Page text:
Natural Gas Markets 79

LNG—Fuel for the Future 81

Natural Gas Storage 81

Natural Gas as a Utility 82

Natural Gas—The Cleaner Fuel 82

Concluding Thoughts 83

Chapter 9 Understanding Refining Economics 85

The Business Model 85

Challenge for Independent Refiners 86

Physical Crude Oil Trading 86

Refining Capacity, Complexity, and Utilization 87

Benchmark Crude Oils 90

Crack Spreads 90

The Challenge 93

Concluding Thoughts 94

Chapter 10 Integrated Majors and the Evolution of the Competitive Landscape 95

Role of National Oil Companies 95

The Road Ahead for Integrated Majors 97

U.S. Safety and Regulation 97

UK Environmental Program 98

Technological Challenges Abound 99

Reserve Changes 101

Concluding Thoughts 102

Chapter 11 The Oilfield Service Sector and Oil Juniors 103

The World Is Their Platform 103

Oil Juniors: Is Smaller Better? 106

Concluding Thoughts 110

Chapter 12 OPEC 111

OPEC Organization 111

OPEC Crude Basket 112

OPEC Crude Production 112

OPEC’s Role during the Financial Crisis 2008 to 2009 113

Saudi Arabia’s Role in OPEC 115

OPEC versus Non-OPEC Reserves 116

Geopolitics of Crude 117

Nationalization of Assets 117

Concluding Thoughts 118

Chapter 13 Bidding and Production Rights 119

Brazil 119

Mexico 121

Norway 123

The United Kingdom 124

Venezuela 125

Concluding Thoughts 126

Chapter 14 Analyzing State-Owned Oil Companies 127

Hydrocarbons, a Source of Revenue 127

Regulatory Frameworks 128

Concessions and Bid Rounds 129

Taxes and Royalties 129

Pensions and Legacy Support 129

Transparency 130

Social Programs 130

Capital Markets 131

Mexico’s PEMEX 131

Ownership Structure 132

Hybrid-Capital Companies 132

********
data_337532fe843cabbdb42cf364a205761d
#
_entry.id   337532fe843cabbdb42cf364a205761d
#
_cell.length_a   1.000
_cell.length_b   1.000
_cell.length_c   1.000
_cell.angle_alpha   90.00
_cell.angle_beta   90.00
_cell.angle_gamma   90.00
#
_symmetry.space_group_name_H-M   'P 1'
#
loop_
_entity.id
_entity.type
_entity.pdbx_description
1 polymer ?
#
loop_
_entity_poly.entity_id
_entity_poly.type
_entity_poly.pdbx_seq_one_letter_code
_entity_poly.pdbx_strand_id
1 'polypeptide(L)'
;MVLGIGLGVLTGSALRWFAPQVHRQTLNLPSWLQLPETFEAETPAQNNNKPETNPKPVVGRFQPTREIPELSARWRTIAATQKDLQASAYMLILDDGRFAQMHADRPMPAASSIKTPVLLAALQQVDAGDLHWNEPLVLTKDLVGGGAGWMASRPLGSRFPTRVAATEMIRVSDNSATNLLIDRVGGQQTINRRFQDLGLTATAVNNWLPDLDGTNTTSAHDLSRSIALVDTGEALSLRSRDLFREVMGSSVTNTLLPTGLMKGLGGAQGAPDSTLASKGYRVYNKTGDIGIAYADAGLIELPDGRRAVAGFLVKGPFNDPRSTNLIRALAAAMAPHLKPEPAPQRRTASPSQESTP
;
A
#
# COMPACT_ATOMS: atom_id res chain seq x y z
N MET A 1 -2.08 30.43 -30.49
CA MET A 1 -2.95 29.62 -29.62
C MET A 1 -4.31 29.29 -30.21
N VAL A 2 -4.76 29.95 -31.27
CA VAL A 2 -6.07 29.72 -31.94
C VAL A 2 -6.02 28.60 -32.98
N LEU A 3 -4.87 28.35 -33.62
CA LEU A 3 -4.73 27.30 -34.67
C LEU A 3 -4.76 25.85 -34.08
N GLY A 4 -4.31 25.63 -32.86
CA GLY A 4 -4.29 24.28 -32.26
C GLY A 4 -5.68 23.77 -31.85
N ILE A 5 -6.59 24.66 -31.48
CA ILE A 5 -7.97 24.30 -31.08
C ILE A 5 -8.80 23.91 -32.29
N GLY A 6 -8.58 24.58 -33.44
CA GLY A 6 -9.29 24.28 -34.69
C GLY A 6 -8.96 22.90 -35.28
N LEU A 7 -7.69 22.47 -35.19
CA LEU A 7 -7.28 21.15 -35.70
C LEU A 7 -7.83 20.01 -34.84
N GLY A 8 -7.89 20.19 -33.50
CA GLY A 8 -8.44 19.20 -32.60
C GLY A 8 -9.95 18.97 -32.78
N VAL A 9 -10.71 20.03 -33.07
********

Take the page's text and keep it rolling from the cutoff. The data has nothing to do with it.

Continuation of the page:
Concluding Thoughts 136

Chapter 15 Crude Oil Pricing and Industry Investment 137

Higher Crude Prices Impact Demand 137

Global Oil Imbalance 138

Unprecedented Financial Crises 139

Great Commodity Collapse of 2009 140

Leverage Creep 141

Improved Market Fundamentals 142

Investment Outlook 142

Concluding Thoughts 143

Part III: The Power Sector

Chapter 16 Hydroelectric Power 147

Advantages 148

Disadvantages 149

China 150

Brazil and Paraguay 151

Concluding Thoughts 152

Chapter 17 Nuclear Quagmire 153

The Issue: Nuclear Waste 153

The Benefits 154

Nuclear Power in the United States 154

The Future of Nuclear Energy 156

Nuclear Energy in France 157

Concluding Thoughts 159

Chapter 18 Geothermal and Wind Energy 161

United States 162

Philippines 162

Wind Generation Energy 163

Denmark 164

United Kingdom 165

Concluding Thoughts 165

Chapter 19 Solar Energy 167

Types of Solar Energy 167

Spain 168

Germany 170

Concluding Thoughts 171

Part IV: Green Energy Chapter 20

Biofuels and Ethanol 175

Biofuels Development 175

Ethanol Development 177

Concluding Thoughts 182

Chapter 21 Cleaner Coal 183

Coal as a Fuel Source 183

Cleaner Coal 186

Concluding Thoughts 189

Part V: Summary and Conclusion

Chapter 22 Opportunities and Challenges in Green and Traditional Energies 193

Renewable Energy 193

Cap and Trade 195

Natural Gas Opportunities 196

Offshore Drilling Challenges 197

Concluding Thoughts: Energy Independence—A Strategic Imperative 197

Appendix: Energy Equivalent Conversions 199

Glossary 201

About the Author 205

Index 207